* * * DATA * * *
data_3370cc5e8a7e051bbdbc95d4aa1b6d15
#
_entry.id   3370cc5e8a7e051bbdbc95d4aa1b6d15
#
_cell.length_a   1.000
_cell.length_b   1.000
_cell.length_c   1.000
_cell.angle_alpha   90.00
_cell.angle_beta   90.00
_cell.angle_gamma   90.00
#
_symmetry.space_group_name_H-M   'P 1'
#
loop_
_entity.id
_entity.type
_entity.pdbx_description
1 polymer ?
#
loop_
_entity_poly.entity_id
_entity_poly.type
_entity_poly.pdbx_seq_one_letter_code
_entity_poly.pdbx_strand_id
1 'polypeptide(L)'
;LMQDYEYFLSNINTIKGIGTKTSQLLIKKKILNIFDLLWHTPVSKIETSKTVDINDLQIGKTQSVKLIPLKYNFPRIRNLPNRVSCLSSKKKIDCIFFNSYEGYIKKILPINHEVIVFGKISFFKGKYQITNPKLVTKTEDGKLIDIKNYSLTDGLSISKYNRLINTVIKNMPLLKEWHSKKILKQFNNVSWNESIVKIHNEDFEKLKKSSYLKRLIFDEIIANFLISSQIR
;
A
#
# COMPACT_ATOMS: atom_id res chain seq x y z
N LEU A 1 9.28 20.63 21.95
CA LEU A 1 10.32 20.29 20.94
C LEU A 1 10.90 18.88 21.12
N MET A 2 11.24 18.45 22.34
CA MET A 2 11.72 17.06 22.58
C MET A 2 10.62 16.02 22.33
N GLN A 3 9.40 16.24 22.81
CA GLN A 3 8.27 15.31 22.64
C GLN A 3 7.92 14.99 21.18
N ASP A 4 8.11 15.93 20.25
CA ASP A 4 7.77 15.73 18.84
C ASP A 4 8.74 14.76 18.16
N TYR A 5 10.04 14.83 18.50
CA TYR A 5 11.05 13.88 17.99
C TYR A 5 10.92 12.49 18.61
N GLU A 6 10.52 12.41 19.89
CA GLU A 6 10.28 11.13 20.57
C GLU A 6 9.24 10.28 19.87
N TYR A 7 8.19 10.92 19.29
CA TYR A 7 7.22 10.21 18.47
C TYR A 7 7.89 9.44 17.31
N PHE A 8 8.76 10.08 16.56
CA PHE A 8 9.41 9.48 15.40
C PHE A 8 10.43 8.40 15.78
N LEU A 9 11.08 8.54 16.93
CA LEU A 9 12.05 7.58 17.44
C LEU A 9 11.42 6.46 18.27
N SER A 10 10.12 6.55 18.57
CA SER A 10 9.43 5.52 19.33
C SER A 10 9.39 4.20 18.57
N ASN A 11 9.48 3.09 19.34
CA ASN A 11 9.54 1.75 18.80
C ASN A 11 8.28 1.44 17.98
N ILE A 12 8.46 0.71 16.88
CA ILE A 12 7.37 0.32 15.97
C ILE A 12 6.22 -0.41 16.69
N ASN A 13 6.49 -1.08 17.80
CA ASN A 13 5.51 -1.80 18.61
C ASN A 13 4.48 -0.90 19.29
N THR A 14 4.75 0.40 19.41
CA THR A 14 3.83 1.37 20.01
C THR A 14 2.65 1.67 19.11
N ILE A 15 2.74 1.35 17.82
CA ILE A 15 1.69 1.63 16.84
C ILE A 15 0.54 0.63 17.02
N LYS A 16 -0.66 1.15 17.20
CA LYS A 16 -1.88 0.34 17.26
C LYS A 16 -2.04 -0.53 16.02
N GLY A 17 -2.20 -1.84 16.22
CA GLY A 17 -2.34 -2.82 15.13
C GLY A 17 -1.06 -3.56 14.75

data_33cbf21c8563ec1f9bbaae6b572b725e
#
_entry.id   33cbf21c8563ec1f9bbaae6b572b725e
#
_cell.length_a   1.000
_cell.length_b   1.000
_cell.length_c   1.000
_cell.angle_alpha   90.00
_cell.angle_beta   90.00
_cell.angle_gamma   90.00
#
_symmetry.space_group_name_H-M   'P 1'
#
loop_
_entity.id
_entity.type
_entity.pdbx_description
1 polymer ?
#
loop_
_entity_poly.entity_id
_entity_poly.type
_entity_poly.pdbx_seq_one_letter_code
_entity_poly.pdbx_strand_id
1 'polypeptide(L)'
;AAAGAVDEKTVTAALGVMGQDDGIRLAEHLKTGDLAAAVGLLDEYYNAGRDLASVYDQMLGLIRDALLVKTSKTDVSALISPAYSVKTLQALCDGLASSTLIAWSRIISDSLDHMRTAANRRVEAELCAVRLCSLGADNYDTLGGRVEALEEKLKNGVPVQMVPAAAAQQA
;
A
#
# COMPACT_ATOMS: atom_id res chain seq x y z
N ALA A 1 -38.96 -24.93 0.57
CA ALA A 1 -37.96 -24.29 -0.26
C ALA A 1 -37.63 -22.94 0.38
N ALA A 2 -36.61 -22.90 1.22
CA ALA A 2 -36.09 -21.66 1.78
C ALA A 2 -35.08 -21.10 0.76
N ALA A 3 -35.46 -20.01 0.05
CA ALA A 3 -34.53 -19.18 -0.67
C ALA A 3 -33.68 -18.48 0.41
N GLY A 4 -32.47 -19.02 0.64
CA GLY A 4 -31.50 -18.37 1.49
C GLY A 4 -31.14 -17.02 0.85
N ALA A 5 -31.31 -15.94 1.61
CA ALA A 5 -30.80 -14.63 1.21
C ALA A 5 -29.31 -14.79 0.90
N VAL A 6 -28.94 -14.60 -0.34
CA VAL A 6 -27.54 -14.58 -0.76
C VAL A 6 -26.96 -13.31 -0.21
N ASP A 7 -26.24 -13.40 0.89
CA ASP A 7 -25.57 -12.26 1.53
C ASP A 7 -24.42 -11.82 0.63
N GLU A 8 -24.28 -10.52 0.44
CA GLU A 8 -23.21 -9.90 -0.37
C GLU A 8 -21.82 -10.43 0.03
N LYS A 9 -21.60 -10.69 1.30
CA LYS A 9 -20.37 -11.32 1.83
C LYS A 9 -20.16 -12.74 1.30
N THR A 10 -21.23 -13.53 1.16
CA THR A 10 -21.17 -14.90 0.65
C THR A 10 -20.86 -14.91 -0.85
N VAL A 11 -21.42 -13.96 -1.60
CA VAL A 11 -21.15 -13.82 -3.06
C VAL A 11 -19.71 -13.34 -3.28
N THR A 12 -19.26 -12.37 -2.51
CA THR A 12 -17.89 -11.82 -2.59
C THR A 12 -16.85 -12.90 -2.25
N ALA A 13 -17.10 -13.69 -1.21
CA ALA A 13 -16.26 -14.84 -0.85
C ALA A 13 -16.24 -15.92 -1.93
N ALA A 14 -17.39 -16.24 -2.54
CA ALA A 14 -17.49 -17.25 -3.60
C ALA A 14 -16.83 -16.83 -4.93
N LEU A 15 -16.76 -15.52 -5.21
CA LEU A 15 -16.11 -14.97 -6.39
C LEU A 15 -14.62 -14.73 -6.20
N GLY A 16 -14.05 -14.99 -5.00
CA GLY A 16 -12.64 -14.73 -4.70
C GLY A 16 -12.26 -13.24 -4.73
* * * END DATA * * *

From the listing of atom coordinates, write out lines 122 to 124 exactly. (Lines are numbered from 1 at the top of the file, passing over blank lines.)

CA GLY A 4 -31.50 -18.37 1.49
C GLY A 4 -31.14 -17.02 0.85
N ALA A 5 -31.31 -15.94 1.61